Mr. Faisal Iftikhar, Chief Executive Officer, Fisheries Board said, “There is a need to develop a singular body to avoid replication in all provinces. And the Fishery role is to introduce new techniques and seeds to be imported for commercial use.”

The second session of the sideline conference was focused primarily on access to global commons, shipbuilding and industrial cooperation.  The session was chaied by Rear Admiral Syed Imdad Imam Jafri HI (M), Commander logistics (COMLOGS).

 

The first key note speaker for the session was Rear Admiral Syed Hassan Nasir Shah SI (M), Managing Director, Karachi Shipyard and Engineering Works (KS&EW), Pakistan. He stated that maritime countries have exploited this industry to become great powers. Advancement and technology has effected and improved sea trade but in policy ‘we still follow the natural domain’. He said that sea trade grew 13 times in the last few years, and discussed the potential of the Karachi Shipyard. He discussed his vision for the KS&EW saying that 120 platforms need replacement; cost being $ 5 to 6 billion however if they can be built locally, which would translate into $ 1.2 billion is savings.  He said that Pakistan has the potential to build platforms for submarines and warships.  In conclusion he identified the need for long-term policy where stakeholder roles are defined.

The session included discussion on indigenous warship design and construction: opportunities and challenges, public/private defence industry collaboration to meet maritime security challenges, aligning technology development with the industry to meet maritime security needs.

 

The concluding session was chaired by vice admiral Syed Arif Ullah Hussaini HI (M), SBT, Commander Karachi.  He thanked SASSI and the federal government and the Pakistan Navy for organizing the summit. In his address he said ‘Baluchistan costal area has significant importance for maritime security’

 

Vice Admiral (R) Ifitikhar Ahmed Rao, Chairman Executive Committee Shipbuilding Industry, Pakistan highlighted the importance of ship building industry for the economic interest of any country.  He said that China has the word’s biggest ship industry as 42% of the ship is industry owned by China being a strategic partner of china Pakistan has ample opportunity to seek assistance from its friends and develop.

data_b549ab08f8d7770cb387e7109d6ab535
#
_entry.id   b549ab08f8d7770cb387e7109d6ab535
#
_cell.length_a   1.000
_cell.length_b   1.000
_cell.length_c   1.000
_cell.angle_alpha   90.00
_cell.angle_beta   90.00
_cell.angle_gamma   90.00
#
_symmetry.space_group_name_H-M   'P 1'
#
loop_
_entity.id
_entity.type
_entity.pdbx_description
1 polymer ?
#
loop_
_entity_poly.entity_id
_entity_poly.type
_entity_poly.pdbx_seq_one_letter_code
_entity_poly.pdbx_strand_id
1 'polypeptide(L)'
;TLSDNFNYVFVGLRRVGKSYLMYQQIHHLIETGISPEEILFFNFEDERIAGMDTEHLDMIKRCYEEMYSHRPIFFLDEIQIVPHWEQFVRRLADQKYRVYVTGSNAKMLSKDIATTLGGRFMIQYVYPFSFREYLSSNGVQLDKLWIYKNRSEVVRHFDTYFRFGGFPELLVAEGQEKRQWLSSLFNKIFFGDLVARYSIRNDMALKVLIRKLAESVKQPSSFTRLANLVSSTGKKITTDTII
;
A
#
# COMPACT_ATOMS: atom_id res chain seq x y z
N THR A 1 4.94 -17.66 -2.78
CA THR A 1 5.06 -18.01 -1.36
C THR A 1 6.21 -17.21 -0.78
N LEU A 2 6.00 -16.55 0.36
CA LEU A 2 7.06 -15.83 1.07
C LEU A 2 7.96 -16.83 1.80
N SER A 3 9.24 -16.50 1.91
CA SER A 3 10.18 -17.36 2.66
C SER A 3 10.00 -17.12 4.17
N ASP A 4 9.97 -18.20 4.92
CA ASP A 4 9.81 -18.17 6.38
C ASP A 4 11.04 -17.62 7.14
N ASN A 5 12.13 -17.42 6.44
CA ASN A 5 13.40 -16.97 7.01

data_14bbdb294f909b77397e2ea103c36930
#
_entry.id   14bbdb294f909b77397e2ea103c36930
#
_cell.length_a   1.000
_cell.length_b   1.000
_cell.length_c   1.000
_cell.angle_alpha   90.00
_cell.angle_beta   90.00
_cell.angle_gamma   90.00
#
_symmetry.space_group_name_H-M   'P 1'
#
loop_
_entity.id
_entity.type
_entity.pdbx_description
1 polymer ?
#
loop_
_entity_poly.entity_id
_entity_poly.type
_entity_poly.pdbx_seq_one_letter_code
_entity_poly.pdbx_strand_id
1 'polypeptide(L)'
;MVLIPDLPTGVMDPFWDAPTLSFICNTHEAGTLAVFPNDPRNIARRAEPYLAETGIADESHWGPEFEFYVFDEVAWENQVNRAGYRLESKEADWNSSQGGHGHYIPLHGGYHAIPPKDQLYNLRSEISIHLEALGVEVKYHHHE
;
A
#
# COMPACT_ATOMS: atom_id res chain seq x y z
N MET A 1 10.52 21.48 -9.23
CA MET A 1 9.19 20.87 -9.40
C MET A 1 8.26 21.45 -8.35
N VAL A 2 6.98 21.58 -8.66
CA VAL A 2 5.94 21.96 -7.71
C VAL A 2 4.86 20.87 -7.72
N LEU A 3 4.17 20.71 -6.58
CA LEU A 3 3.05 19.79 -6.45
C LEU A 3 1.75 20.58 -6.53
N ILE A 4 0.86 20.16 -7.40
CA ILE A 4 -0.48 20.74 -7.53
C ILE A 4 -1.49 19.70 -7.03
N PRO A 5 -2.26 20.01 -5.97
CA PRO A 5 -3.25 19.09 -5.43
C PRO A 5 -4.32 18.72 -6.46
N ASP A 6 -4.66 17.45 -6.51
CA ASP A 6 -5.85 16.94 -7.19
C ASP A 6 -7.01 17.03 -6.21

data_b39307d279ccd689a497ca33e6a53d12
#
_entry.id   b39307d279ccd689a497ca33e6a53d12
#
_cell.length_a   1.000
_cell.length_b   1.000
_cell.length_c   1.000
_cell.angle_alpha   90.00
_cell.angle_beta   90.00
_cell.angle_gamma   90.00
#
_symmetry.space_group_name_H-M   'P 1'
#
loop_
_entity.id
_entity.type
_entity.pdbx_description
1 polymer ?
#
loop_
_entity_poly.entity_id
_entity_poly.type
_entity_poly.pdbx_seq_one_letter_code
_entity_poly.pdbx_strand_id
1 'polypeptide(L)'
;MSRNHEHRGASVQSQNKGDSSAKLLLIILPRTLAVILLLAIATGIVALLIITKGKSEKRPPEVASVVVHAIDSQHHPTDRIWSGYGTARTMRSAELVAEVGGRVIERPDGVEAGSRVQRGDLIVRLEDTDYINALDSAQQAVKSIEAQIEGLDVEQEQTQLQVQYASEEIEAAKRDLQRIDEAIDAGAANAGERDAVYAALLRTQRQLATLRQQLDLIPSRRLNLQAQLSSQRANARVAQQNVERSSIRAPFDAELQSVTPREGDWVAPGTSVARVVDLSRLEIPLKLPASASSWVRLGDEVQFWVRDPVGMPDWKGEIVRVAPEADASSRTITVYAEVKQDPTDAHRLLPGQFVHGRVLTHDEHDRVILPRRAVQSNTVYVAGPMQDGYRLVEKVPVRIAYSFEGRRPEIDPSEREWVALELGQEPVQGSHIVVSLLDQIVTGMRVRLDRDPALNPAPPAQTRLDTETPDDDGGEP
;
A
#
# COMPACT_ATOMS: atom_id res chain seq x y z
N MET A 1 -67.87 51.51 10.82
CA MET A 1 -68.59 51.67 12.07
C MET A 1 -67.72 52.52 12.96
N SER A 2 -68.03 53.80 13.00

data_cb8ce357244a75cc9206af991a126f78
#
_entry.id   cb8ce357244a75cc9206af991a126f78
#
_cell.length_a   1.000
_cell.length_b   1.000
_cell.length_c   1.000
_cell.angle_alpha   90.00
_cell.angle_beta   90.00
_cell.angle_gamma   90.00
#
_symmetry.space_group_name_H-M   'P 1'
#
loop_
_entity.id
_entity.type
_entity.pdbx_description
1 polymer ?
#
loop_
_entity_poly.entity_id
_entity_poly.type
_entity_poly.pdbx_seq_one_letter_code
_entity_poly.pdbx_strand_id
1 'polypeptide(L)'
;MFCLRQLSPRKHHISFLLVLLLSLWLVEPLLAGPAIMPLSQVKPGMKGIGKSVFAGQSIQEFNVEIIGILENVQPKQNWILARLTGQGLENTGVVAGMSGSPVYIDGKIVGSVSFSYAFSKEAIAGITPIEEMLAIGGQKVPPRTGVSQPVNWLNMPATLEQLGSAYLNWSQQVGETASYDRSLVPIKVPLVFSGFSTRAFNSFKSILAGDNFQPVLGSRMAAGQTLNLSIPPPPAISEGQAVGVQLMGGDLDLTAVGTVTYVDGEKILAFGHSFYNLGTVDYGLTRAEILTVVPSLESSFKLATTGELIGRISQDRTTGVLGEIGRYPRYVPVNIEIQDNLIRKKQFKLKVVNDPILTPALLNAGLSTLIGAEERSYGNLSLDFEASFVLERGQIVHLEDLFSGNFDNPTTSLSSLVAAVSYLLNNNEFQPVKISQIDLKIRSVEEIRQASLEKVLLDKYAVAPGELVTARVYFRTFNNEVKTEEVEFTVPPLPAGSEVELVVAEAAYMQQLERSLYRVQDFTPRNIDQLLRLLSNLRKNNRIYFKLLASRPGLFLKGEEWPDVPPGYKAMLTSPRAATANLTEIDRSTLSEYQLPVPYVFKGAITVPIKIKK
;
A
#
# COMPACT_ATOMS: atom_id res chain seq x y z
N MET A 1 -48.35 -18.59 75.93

Sea born trade is the highest factor in global economies; he said that ‘the world GDP grows along side the sea born trade’. Discussing this point he reminded the participants that after World War II ship building industry became part of the main global policy to develop its economic model, stating that ‘ shipbuilding is an economic catalyst’.

 

Dr. Abdul Malik, Chief Minister, Government of Baluchistan, Pakistan said that ‘terrorism is national problem from FATA to Baluchistan. The nation has decided to uproot it. He thanked the armed forces for moving us in the right direction and ensured the public that with the passage of time Baluchistan peace situation will improve. In conclusion he said that ‘ I would like to invite all sitting here to come out of their fears and come for investment in Quetta and Gwadar.

The South Asian Strategic Stability Institute (SASSI) University is an autonomous non-profit research organization based on public–private partnership and is a degree-awarding institute dedicated to promoting peace and stability in South Asia. It is devoted to providing a comprehensive, insightful understanding and an objective analysis of strategic stability in South Asia. SASSI University aims to make a leading contribution to regional and international academic and policy-oriented research discourses about the South Asian security.

 

 

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Asad Haroon
Asad Haroon
A netpreneur, blogger and above all; A Human :) Asad tweets from @aghaasadharoon and can also be approached on Google+